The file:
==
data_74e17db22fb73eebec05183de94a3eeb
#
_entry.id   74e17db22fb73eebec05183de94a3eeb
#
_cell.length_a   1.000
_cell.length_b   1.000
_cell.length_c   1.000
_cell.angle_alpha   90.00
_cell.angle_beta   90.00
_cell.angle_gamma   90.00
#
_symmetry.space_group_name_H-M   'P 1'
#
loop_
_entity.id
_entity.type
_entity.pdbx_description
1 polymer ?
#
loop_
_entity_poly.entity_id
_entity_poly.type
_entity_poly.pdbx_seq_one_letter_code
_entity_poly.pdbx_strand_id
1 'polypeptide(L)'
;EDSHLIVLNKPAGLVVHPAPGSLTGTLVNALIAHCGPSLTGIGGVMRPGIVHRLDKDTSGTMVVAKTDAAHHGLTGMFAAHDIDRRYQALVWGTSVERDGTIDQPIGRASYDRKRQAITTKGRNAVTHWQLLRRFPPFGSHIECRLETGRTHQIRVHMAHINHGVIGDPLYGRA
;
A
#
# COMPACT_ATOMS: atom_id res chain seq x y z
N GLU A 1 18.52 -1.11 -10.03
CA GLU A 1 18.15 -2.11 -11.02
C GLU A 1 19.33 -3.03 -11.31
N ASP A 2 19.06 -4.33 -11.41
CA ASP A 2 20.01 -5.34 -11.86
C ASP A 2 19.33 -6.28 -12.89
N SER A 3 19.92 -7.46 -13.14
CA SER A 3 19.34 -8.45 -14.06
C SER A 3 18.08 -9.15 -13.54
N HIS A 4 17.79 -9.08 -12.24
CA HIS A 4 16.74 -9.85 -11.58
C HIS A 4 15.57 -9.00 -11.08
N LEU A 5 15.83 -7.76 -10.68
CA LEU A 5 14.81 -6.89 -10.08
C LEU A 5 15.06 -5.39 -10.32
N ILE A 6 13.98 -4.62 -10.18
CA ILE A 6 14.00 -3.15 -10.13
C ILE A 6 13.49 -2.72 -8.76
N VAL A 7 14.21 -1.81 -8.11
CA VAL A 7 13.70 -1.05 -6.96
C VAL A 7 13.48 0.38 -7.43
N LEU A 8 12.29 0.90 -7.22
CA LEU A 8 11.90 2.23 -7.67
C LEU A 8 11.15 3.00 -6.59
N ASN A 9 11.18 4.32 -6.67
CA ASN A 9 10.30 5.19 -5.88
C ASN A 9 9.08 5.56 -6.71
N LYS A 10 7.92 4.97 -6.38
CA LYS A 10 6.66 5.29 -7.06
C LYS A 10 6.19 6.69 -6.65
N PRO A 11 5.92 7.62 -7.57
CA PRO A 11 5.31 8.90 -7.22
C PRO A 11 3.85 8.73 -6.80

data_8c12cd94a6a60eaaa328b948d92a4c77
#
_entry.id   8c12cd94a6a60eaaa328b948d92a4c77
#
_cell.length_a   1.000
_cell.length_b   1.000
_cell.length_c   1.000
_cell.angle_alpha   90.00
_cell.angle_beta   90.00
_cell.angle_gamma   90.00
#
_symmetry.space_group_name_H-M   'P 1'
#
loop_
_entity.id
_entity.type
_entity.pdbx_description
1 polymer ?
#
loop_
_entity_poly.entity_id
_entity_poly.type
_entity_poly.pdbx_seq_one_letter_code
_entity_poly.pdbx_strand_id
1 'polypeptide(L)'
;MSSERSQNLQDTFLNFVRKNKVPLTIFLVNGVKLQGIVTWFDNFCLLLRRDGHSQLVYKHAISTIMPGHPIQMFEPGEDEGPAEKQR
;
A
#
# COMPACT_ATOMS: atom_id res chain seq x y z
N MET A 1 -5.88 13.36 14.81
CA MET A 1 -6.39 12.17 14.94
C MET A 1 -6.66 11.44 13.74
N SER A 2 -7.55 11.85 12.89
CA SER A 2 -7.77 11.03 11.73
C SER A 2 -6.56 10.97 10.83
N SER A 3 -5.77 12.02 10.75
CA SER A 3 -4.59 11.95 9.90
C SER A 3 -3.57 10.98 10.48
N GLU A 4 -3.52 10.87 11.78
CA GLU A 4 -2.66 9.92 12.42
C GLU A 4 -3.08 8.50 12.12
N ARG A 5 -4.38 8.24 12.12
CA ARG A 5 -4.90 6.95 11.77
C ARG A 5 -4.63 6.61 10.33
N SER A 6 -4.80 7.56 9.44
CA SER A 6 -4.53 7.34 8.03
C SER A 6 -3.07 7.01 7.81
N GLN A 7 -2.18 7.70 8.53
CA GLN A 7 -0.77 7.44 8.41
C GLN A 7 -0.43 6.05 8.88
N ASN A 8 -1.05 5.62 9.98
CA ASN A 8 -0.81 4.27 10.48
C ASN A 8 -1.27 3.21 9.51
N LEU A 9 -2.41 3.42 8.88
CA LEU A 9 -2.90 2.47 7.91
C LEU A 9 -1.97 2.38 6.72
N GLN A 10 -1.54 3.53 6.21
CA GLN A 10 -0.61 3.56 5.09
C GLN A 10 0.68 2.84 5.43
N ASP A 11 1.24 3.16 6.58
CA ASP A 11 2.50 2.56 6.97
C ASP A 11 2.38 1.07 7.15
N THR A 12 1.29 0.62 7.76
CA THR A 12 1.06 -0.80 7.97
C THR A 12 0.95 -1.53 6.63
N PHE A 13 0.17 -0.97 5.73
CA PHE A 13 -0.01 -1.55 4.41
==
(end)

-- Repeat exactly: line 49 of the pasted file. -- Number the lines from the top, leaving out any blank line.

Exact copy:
N VAL A 7 14.21 -1.81 -8.11